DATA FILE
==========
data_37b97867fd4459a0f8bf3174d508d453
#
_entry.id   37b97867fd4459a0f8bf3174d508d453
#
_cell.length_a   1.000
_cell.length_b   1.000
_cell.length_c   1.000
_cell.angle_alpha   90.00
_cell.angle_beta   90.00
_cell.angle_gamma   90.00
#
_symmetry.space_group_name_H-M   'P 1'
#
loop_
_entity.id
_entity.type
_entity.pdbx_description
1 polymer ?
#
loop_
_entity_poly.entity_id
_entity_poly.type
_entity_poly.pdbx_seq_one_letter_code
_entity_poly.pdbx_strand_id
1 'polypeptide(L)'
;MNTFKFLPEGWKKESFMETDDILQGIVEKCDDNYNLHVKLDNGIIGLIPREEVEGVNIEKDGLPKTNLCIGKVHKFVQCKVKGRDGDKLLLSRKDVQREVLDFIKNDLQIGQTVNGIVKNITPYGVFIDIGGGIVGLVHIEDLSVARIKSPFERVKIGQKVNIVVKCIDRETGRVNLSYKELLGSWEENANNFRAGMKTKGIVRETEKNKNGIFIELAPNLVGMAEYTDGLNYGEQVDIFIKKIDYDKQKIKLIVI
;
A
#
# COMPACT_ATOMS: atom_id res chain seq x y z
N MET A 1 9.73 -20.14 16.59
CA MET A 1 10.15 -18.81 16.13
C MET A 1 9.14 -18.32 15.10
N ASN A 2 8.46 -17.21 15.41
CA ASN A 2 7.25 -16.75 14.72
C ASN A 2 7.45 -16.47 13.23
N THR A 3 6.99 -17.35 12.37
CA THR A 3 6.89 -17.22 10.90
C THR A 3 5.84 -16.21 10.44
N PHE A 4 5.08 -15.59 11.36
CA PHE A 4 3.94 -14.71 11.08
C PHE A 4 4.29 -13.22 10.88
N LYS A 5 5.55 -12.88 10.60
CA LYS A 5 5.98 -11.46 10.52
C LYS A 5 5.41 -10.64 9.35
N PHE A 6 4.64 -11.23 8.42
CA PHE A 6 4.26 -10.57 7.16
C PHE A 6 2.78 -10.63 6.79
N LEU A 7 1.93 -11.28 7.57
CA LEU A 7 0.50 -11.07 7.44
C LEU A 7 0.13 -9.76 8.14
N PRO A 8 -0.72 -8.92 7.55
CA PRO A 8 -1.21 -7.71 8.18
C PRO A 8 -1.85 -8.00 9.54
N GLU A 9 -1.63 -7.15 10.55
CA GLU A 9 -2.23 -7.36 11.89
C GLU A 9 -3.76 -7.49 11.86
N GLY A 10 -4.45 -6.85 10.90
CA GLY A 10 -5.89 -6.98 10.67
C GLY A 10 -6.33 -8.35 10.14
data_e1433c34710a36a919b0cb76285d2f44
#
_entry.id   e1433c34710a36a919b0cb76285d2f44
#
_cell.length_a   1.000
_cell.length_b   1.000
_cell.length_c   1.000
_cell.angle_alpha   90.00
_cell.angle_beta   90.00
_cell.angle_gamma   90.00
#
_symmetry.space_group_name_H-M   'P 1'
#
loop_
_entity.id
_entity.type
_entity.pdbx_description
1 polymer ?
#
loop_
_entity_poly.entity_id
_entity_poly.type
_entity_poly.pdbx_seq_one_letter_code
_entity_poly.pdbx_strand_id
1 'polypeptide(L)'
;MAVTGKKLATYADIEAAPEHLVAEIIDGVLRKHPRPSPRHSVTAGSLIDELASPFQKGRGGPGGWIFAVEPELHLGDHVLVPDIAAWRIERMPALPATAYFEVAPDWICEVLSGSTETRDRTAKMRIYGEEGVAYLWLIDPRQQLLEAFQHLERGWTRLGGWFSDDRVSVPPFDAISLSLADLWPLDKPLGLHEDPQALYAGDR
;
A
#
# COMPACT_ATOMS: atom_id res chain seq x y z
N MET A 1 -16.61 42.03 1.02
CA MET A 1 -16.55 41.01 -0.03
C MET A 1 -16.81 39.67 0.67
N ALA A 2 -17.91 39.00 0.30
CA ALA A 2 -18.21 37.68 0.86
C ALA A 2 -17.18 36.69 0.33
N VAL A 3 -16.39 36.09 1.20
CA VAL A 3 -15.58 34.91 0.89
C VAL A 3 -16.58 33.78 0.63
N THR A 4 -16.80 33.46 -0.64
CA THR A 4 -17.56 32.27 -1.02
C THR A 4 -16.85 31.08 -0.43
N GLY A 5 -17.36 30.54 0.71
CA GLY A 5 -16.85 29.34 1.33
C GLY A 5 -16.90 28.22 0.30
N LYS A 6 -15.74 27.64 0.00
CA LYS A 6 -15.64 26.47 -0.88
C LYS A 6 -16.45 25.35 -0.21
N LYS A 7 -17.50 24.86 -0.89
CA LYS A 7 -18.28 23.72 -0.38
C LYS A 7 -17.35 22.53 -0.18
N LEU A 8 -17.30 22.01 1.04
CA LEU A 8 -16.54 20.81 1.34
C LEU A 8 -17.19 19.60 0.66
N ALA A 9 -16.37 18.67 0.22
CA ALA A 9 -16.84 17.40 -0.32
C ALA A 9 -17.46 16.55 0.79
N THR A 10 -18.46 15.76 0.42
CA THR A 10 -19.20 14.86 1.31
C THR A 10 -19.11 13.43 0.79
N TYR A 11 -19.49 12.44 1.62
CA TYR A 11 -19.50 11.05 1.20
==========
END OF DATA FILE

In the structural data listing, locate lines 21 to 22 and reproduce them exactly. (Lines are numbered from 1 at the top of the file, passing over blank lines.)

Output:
_entity_poly.entity_id
_entity_poly.type